I've never been one to look at the runes or to study tea leaves. For me, I need to have some science at my fingertips if I am going to make predictions about the future. It's why I am a lousy gambler. 

Growing up in the comms world where PR meant persuading journalists to write positively and accurately about your client, the science was often lacking. I lost count of number of times I said that I can't guarantee the outcome of an interview or product review. I did all right and the majority of clients got what they wanted.

But things have changed - we've grown up. PR has evolved and it's big brother - marketing - has most certainly matured into a responsible adult. Today, thanks to technology, we have the tools to make predictions about outcomes with a level of certainty that would be greeted with cynical scowls only five years ago. And these tools are not the domain of the mega brands. 

The opportunity now is, as this Forbes article explains, for businesses of all sizes to embrace what's possible and to learn to use predictive analytics. It's not the domain of nerdy data scientists anymore -- it's mainstream. And it's rapidly encroaching on my world of communications.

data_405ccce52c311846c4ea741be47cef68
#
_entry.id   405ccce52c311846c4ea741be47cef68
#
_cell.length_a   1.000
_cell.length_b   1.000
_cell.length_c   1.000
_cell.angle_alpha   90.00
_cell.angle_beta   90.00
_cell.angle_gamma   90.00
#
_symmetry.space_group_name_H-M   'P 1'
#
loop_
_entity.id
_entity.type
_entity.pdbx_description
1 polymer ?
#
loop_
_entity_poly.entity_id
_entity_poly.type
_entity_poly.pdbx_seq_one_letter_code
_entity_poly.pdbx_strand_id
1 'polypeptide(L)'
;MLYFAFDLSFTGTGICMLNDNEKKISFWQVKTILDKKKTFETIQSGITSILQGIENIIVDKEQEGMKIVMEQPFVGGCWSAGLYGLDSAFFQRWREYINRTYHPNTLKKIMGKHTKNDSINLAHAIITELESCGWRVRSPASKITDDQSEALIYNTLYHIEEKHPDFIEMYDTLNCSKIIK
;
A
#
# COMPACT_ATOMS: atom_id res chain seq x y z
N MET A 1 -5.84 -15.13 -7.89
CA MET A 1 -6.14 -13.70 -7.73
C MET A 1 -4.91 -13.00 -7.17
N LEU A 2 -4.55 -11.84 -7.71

It's coming from two directions. We, the communications industry, must embrace the technology as much as our marketing colleagues do. We must look for ways in which data can inform strategy. We all need to become more data literate.

And secondly, we must demonstrate these data skills so that we can apply pressure to our clients to open up their data banks to us. We need to break down the barriers of information and let agencies from across the communication spectrum use customer data to build better, more effective campaigns. 

If we do that, I'll no longer have to cross my fingers when delivering on client campaigns. I'll have looked into the technology sourced 'tea leaves' and I'll know what the future holds.